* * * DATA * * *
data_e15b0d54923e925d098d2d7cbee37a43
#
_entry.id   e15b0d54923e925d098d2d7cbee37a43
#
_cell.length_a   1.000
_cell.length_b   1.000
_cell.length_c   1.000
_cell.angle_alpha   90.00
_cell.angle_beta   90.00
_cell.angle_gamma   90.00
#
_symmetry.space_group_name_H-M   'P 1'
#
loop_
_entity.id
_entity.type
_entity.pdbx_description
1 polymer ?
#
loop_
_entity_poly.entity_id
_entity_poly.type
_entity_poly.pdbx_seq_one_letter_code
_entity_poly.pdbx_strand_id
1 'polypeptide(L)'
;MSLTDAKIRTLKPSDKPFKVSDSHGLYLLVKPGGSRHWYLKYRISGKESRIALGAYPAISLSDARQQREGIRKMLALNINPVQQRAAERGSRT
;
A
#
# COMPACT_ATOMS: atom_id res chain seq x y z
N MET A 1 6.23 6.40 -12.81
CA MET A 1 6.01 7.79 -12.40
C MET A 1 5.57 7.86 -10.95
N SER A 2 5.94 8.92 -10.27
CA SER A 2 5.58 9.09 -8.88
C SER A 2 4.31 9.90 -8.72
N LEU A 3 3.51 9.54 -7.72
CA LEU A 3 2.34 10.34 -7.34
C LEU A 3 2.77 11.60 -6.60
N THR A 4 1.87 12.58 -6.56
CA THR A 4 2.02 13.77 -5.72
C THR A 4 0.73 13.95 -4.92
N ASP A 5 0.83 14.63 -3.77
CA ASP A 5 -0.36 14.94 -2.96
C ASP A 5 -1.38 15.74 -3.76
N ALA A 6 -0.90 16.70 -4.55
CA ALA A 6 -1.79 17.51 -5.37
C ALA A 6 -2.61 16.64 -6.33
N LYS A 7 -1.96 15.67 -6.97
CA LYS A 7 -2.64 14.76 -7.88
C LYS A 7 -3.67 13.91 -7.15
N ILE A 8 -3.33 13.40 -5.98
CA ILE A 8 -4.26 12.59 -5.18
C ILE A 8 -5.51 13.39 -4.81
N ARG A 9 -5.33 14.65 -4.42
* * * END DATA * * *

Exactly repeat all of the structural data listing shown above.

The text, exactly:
data_e15b0d54923e925d098d2d7cbee37a43
#
_entry.id   e15b0d54923e925d098d2d7cbee37a43
#
_cell.length_a   1.000
_cell.length_b   1.000
_cell.length_c   1.000
_cell.angle_alpha   90.00
_cell.angle_beta   90.00
_cell.angle_gamma   90.00
#
_symmetry.space_group_name_H-M   'P 1'
#
loop_
_entity.id
_entity.type
_entity.pdbx_description
1 polymer ?
#
loop_
_entity_poly.entity_id
_entity_poly.type
_entity_poly.pdbx_seq_one_letter_code
_entity_poly.pdbx_strand_id
1 'polypeptide(L)'
;MSLTDAKIRTLKPSDKPFKVSDSHGLYLLVKPGGSRHWYLKYRISGKESRIALGAYPAISLSDARQQREGIRKMLALNINPVQQRAAERGSRT
;
A
#
# COMPACT_ATOMS: atom_id res chain seq x y z
N MET A 1 6.23 6.40 -12.81
CA MET A 1 6.01 7.79 -12.40
C MET A 1 5.57 7.86 -10.95
N SER A 2 5.94 8.92 -10.27
CA SER A 2 5.58 9.09 -8.88
C SER A 2 4.31 9.90 -8.72
N LEU A 3 3.51 9.54 -7.72
CA LEU A 3 2.34 10.34 -7.34
C LEU A 3 2.77 11.60 -6.60
N THR A 4 1.87 12.58 -6.56
CA THR A 4 2.02 13.77 -5.72
C THR A 4 0.73 13.95 -4.92
N ASP A 5 0.83 14.63 -3.77
CA ASP A 5 -0.36 14.94 -2.96
C ASP A 5 -1.38 15.74 -3.76
N ALA A 6 -0.90 16.70 -4.55
CA ALA A 6 -1.79 17.51 -5.37
C ALA A 6 -2.61 16.64 -6.33
N LYS A 7 -1.96 15.67 -6.97
CA LYS A 7 -2.64 14.76 -7.88
C LYS A 7 -3.67 13.91 -7.15
N ILE A 8 -3.33 13.40 -5.98
CA ILE A 8 -4.26 12.59 -5.18
C ILE A 8 -5.51 13.39 -4.81
N ARG A 9 -5.33 14.65 -4.42